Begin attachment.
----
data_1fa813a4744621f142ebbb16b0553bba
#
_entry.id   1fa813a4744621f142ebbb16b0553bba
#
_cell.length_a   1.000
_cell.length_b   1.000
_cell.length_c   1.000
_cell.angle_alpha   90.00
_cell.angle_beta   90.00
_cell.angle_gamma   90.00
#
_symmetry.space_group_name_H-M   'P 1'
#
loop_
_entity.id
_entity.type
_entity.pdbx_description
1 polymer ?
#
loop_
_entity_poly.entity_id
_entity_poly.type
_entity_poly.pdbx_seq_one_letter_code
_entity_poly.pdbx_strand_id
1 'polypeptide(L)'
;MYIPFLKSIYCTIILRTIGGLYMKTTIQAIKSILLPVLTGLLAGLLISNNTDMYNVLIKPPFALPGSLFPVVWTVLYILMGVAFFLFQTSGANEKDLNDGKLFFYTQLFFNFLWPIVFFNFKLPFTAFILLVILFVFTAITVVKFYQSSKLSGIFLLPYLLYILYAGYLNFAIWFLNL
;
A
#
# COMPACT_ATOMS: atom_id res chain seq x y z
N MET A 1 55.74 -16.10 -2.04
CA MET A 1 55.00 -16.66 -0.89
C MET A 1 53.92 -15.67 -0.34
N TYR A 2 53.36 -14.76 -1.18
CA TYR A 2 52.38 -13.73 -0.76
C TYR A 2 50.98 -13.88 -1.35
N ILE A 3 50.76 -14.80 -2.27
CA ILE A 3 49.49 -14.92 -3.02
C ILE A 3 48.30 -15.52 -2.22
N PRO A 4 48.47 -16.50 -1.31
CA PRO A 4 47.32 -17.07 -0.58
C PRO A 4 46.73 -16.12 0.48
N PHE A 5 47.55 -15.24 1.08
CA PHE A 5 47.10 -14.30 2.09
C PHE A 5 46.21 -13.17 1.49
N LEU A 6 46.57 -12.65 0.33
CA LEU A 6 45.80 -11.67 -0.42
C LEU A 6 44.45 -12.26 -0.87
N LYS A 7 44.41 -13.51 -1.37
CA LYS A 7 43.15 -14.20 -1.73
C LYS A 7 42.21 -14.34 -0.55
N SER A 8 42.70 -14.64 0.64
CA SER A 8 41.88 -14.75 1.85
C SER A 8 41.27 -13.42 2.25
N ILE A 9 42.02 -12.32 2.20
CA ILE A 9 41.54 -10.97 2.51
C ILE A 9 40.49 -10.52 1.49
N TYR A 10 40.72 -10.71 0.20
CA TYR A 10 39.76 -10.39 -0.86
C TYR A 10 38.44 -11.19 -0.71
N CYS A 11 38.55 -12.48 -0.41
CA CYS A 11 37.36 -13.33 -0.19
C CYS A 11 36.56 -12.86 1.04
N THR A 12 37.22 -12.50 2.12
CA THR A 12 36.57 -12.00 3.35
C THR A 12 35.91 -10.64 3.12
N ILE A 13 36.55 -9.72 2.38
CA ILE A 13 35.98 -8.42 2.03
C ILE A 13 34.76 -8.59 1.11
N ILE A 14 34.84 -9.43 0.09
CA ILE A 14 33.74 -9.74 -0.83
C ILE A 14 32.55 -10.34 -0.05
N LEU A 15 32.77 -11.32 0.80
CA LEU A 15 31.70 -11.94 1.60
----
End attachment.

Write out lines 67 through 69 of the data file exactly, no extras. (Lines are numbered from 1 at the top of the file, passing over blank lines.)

N ILE A 13 36.55 -9.72 2.38
CA ILE A 13 35.98 -8.42 2.03
C ILE A 13 34.76 -8.59 1.11